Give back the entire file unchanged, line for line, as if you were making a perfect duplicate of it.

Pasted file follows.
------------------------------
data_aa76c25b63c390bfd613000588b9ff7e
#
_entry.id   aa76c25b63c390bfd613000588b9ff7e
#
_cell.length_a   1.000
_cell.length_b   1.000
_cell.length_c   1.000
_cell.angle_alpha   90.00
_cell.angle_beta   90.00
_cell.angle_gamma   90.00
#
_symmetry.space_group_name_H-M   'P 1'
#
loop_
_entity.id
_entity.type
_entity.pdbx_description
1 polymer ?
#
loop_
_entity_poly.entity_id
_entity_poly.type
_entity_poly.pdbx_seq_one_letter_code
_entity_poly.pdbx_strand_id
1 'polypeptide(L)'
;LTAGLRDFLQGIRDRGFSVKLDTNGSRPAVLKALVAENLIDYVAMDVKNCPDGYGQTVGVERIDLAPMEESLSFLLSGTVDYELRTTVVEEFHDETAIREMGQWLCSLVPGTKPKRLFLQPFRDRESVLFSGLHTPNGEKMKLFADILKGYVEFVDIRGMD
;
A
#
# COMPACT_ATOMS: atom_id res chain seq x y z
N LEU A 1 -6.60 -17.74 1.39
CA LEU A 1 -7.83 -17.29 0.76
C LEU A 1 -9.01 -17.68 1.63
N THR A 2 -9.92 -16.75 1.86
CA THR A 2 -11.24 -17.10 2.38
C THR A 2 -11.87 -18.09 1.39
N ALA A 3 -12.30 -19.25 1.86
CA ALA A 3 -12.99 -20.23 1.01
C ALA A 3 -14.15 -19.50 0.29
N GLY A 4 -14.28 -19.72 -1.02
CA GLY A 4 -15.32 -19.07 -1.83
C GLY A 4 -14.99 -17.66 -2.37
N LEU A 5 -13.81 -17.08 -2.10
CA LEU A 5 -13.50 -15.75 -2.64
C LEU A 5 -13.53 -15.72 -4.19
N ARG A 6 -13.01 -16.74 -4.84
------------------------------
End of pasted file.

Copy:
data_aa76c25b63c390bfd613000588b9ff7e
#
_entry.id   aa76c25b63c390bfd613000588b9ff7e
#
_cell.length_a   1.000
_cell.length_b   1.000
_cell.length_c   1.000
_cell.angle_alpha   90.00
_cell.angle_beta   90.00
_cell.angle_gamma   90.00
#
_symmetry.space_group_name_H-M   'P 1'
#
loop_
_entity.id
_entity.type
_entity.pdbx_description
1 polymer ?
#
loop_
_entity_poly.entity_id
_entity_poly.type
_entity_poly.pdbx_seq_one_letter_code
_entity_poly.pdbx_strand_id
1 'polypeptide(L)'
;LTAGLRDFLQGIRDRGFSVKLDTNGSRPAVLKALVAENLIDYVAMDVKNCPDGYGQTVGVERIDLAPMEESLSFLLSGTVDYELRTTVVEEFHDETAIREMGQWLCSLVPGTKPKRLFLQPFRDRESVLFSGLHTPNGEKMKLFADILKGYVEFVDIRGMD
;
A
#
# COMPACT_ATOMS: atom_id res chain seq x y z
N LEU A 1 -6.60 -17.74 1.39
CA LEU A 1 -7.83 -17.29 0.76
C LEU A 1 -9.01 -17.68 1.63
N THR A 2 -9.92 -16.75 1.86
CA THR A 2 -11.24 -17.10 2.38
C THR A 2 -11.87 -18.09 1.39
N ALA A 3 -12.30 -19.25 1.86
CA ALA A 3 -12.99 -20.23 1.01
C ALA A 3 -14.15 -19.50 0.29
N GLY A 4 -14.28 -19.72 -1.02
CA GLY A 4 -15.32 -19.07 -1.83
C GLY A 4 -14.99 -17.66 -2.37
N LEU A 5 -13.81 -17.08 -2.10
CA LEU A 5 -13.50 -15.75 -2.64
C LEU A 5 -13.53 -15.72 -4.19
N ARG A 6 -13.01 -16.74 -4.84